Which is more accurate, generally, smart trainers or crank based power meters?

Discuss light weight issues concerning road bikes & parts.
Shrike
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by Shrike

Scratching my head over this for a few weeks now and can't seem to find any guidance on it. Basically we have a Neo, which is supposedly really accurate, like 1%. Then we have two Rotor power meters on our two bikes, both Inpower 3D+.

The Rotors both report 10% over the Neo when using Zwift. Zero'd them both loads of times and that doesn't make any difference. Can't find a way to calibrate the Neo at all. Saw some literate that said it can't be calibrated and doesn't need it as it has no moving parts. :o Okay, fair enough, that probably means something smart in context. I'll let it slide.

So, how do I work out which is closer to real power. 10% is pretty large. Something's wrong somewhere..

11.4
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by 11.4

That's not an accuracy issue. It's a calibration difference.

sungod
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by sungod

bear in mind that they are measuring power at different points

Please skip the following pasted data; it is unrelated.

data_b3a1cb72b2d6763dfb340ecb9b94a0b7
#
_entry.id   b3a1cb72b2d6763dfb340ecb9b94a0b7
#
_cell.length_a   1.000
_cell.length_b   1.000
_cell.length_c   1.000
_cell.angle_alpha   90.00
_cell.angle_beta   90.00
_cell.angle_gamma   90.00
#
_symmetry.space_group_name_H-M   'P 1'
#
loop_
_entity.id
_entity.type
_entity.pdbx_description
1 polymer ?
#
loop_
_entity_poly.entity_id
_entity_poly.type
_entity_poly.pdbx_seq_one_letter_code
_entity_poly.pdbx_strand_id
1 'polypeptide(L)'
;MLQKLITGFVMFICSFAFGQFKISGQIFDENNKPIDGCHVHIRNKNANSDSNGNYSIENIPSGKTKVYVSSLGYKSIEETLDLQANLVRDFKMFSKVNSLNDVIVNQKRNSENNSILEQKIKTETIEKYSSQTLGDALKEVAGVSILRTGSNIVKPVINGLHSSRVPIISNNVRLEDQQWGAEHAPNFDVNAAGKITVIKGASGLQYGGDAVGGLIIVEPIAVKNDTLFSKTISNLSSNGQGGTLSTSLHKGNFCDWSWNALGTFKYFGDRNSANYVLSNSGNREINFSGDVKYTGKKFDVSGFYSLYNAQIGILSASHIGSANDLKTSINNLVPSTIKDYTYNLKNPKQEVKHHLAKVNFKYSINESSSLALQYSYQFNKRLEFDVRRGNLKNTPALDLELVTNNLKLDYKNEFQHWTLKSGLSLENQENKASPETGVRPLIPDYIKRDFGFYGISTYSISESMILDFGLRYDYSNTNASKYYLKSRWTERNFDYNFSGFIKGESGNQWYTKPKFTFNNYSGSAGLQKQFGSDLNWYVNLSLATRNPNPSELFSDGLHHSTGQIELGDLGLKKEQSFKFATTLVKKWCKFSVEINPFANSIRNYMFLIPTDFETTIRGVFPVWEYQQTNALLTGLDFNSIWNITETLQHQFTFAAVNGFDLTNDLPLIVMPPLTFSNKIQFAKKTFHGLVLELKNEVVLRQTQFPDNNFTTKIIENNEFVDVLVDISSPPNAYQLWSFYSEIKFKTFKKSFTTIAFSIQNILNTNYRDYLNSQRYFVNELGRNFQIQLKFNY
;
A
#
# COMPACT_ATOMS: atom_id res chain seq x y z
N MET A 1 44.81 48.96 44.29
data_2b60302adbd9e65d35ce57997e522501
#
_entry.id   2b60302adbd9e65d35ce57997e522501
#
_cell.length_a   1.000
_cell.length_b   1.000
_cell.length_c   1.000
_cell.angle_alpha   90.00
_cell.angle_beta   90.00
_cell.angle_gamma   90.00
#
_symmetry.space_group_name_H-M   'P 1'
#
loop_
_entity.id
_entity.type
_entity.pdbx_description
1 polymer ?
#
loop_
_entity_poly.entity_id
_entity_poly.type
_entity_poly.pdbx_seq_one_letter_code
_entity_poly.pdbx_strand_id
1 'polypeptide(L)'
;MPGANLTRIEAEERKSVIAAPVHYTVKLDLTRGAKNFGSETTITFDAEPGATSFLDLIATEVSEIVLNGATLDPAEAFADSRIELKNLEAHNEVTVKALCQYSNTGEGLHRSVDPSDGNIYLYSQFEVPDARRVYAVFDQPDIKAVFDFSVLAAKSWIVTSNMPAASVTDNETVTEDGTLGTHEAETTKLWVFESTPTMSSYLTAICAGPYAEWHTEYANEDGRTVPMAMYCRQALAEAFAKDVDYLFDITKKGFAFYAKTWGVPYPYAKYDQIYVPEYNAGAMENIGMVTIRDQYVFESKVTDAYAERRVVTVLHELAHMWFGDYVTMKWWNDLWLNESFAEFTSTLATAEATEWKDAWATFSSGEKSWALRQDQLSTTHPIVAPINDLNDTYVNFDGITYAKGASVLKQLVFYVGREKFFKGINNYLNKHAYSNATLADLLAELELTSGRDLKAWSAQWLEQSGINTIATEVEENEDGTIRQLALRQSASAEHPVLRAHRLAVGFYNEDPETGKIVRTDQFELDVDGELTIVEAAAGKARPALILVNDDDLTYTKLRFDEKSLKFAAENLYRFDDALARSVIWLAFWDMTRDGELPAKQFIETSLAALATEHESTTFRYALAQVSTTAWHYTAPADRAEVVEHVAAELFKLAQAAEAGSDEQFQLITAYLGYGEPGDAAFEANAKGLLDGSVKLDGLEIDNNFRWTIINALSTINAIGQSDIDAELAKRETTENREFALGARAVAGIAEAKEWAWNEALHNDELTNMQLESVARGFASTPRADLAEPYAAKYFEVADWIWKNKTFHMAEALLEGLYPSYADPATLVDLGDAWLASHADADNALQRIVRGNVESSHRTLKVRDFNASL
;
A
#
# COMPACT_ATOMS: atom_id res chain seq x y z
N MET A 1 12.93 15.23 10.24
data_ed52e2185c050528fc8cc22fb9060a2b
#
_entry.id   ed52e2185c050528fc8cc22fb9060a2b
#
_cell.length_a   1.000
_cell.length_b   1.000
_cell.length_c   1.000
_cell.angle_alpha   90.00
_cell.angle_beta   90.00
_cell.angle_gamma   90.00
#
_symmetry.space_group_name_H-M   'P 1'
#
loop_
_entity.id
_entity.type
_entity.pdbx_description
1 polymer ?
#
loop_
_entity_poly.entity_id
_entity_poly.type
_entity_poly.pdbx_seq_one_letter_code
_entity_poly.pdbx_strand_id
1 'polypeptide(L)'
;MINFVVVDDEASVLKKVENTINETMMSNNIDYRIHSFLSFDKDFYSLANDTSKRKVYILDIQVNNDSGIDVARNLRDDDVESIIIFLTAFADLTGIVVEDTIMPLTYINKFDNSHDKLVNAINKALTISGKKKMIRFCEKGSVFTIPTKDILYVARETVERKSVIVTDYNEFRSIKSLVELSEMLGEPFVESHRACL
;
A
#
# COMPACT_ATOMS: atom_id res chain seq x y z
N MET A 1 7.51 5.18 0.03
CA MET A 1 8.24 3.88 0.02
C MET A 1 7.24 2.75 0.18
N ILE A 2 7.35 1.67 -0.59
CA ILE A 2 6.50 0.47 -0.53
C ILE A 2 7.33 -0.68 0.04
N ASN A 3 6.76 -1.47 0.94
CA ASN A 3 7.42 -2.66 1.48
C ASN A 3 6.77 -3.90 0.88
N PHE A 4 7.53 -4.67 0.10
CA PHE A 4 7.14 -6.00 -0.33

the neo doesn't measure power lost in the drivetrain

whereas a crank based system is measuring close to the point power goes into the drive chain, it should always read higher than the neo

whatever is being lost in the bb, chain, jockey wheels, cannot be detected by the neo, but will be included in the figures from a crank based system

whether the difference should be 10% is another matter

Stueys
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by Stueys

10% is big, all of those PM's are rated +/-2%, so in theory you can get a relatively broad spread but still not at that big. Drivetrain losses would account for a a minimum amount of power loss (I've a Neo, vector and P2M, they all track very close).

Given you've two PM's tracking close maybe see if the retailer can take a look at the Neo or give you another to try.

Mep
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by Mep

I'd rely on the power meter. My Tacx trainers have on occasion displayed up to 20% less power, which I can usually recalibrate.

Delorre
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by Delorre

I have the a similar "issue", but the other way around. My Stages read 10 à 20w less than my Drivo. I calibrate the Stages before every ride, the Drive can't be calibrated. Given the Stages is left side only, it's possible I put more power on my right leg (I had a hip surgery years ago on th left side). The avg power of my FTP test (220w on the Drivo for the wole thing, 45') had a difference of 18w in favor of the Drivo, the avg for the 20' FTP (325w on the Drivo) was also something like that. So, it's not a fix % deviation in my case. But I don't mind, I have my FTP for the trainer, and an other FTP when I ride outside.

For me, the most accurate device should be the trainer, especially the high end ones. And, as OP has higher reading on the crank vs trainer, it makes some sense, as there is possibly drivetrain loss.

Shrike
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by Shrike